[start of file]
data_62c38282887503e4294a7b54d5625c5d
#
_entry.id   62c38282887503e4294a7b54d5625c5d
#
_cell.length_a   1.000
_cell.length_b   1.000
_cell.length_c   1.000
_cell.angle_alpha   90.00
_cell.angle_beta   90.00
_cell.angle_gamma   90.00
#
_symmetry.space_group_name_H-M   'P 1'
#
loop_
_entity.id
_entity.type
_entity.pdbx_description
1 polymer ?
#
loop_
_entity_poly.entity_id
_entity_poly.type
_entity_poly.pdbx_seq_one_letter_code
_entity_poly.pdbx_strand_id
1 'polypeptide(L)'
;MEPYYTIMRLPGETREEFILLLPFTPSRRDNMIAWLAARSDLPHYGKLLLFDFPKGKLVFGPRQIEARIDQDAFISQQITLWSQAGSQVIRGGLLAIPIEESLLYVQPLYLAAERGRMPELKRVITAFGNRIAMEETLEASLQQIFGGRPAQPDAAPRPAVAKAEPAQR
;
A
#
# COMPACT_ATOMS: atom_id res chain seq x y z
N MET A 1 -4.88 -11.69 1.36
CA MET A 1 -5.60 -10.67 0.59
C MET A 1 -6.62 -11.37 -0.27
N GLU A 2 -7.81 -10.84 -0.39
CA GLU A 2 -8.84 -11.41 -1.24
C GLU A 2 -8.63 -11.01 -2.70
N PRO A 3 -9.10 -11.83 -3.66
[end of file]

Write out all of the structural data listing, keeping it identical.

data_62c38282887503e4294a7b54d5625c5d
#
_entry.id   62c38282887503e4294a7b54d5625c5d
#
_cell.length_a   1.000
_cell.length_b   1.000
_cell.length_c   1.000
_cell.angle_alpha   90.00
_cell.angle_beta   90.00
_cell.angle_gamma   90.00
#
_symmetry.space_group_name_H-M   'P 1'
#
loop_
_entity.id
_entity.type
_entity.pdbx_description
1 polymer ?
#
loop_
_entity_poly.entity_id
_entity_poly.type
_entity_poly.pdbx_seq_one_letter_code
_entity_poly.pdbx_strand_id
1 'polypeptide(L)'
;MEPYYTIMRLPGETREEFILLLPFTPSRRDNMIAWLAARSDLPHYGKLLLFDFPKGKLVFGPRQIEARIDQDAFISQQITLWSQAGSQVIRGGLLAIPIEESLLYVQPLYLAAERGRMPELKRVITAFGNRIAMEETLEASLQQIFGGRPAQPDAAPRPAVAKAEPAQR
;
A
#
# COMPACT_ATOMS: atom_id res chain seq x y z
N MET A 1 -4.88 -11.69 1.36
CA MET A 1 -5.60 -10.67 0.59
C MET A 1 -6.62 -11.37 -0.27
N GLU A 2 -7.81 -10.84 -0.39
CA GLU A 2 -8.84 -11.41 -1.24
C GLU A 2 -8.63 -11.01 -2.70
N PRO A 3 -9.10 -11.83 -3.66